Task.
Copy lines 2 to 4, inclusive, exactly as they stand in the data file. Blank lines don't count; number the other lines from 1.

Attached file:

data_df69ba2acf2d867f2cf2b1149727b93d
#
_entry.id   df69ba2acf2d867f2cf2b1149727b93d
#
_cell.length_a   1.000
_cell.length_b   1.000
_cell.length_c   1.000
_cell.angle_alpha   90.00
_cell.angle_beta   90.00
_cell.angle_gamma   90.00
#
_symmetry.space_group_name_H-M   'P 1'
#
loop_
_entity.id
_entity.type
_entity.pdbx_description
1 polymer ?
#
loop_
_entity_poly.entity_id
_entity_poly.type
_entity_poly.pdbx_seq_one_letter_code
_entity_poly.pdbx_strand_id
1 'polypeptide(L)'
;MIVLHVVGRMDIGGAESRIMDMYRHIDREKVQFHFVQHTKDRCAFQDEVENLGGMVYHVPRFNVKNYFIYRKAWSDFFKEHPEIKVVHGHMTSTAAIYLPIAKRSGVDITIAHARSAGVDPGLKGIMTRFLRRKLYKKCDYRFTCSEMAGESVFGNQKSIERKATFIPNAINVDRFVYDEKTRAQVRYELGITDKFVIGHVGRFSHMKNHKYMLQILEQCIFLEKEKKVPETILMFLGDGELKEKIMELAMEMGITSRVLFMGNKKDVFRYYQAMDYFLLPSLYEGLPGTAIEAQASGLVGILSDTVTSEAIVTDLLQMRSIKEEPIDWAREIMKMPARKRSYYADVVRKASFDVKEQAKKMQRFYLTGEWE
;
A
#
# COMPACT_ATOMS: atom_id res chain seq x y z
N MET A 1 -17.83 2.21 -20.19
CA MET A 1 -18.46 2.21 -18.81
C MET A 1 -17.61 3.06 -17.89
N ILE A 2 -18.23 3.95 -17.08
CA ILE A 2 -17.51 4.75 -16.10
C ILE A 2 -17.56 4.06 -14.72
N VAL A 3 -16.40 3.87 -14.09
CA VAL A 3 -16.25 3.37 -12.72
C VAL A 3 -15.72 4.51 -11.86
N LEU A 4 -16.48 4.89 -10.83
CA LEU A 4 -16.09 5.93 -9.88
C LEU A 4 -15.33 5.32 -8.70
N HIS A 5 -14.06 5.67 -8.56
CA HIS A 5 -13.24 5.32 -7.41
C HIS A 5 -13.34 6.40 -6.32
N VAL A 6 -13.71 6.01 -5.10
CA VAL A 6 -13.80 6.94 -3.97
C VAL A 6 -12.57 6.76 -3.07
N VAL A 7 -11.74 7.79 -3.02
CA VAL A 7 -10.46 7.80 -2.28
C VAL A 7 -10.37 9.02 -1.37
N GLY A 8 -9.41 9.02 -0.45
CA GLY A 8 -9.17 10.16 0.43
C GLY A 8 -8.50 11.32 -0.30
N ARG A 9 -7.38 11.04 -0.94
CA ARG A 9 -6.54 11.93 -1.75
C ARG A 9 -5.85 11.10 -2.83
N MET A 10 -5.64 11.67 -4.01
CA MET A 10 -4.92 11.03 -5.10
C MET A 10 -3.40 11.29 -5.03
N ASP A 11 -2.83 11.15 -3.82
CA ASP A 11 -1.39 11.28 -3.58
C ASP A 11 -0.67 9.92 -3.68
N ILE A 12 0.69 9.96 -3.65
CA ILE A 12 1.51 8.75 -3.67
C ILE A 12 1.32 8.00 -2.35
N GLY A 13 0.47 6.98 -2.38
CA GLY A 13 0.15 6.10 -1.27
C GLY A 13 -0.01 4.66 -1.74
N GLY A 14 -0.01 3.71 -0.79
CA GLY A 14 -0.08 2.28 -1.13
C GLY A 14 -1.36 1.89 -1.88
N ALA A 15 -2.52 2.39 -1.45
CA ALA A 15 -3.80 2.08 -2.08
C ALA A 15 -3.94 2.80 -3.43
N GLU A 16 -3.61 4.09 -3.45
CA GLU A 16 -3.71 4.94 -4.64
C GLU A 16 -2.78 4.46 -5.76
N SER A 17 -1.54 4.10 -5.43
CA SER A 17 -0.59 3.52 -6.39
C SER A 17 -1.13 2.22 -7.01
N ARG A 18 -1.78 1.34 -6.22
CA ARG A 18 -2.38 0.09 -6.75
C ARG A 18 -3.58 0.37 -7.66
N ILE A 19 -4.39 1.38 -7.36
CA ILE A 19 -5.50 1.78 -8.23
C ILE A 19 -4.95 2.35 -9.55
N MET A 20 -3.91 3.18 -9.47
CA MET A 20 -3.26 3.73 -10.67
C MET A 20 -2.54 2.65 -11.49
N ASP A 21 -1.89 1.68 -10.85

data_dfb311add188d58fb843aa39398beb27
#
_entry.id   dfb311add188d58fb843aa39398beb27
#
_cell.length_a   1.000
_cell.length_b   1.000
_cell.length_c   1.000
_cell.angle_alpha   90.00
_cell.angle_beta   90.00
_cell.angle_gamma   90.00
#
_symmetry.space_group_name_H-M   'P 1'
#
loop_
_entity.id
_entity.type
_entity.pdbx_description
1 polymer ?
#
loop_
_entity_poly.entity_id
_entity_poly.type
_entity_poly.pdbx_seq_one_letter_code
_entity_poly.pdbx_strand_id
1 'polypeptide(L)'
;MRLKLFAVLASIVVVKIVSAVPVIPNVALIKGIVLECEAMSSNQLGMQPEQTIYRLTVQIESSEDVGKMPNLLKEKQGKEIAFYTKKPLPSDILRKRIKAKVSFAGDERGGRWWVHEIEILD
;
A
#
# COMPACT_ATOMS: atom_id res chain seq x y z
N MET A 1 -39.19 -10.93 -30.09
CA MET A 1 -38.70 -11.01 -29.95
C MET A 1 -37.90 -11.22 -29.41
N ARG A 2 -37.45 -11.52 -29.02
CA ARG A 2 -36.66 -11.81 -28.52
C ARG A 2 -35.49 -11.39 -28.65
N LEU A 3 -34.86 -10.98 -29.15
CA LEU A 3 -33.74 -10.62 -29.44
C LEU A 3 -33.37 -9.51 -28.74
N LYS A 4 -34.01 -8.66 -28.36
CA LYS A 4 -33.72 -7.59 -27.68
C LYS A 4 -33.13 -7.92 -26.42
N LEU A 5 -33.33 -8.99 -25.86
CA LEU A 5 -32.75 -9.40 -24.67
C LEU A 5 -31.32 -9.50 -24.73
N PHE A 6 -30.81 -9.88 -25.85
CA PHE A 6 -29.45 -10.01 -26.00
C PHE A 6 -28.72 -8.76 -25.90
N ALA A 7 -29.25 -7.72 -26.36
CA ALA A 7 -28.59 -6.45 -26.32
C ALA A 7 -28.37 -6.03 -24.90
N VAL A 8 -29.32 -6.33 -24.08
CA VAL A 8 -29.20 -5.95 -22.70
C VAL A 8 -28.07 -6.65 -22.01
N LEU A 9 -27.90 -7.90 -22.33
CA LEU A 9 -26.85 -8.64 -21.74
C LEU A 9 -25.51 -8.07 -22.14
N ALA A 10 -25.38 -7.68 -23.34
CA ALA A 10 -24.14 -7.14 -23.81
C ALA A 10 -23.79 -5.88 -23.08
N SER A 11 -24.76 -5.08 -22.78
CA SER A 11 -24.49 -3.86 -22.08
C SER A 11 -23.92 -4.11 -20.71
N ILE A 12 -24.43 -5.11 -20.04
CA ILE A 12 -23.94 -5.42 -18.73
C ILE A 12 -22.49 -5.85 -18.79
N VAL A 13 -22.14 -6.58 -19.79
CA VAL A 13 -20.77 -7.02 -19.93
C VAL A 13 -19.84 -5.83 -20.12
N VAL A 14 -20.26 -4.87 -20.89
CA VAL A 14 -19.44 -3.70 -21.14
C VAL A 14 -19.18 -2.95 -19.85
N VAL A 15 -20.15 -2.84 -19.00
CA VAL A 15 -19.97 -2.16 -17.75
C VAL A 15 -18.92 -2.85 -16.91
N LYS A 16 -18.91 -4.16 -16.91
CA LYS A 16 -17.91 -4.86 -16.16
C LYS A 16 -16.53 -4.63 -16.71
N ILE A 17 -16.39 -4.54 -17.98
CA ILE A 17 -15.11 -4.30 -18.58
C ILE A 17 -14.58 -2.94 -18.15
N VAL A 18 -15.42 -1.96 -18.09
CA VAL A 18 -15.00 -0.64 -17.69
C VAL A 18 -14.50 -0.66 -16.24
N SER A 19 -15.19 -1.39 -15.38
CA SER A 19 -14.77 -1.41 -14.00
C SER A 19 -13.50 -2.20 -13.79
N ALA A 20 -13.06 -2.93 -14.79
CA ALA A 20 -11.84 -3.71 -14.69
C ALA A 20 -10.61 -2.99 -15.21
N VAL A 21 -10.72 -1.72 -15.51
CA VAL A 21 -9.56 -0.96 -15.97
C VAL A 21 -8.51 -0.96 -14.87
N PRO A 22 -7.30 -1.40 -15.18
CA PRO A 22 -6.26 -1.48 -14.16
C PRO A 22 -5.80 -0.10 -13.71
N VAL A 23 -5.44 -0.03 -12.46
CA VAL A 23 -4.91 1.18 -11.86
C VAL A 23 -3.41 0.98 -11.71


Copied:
#
_entry.id   df69ba2acf2d867f2cf2b1149727b93d
#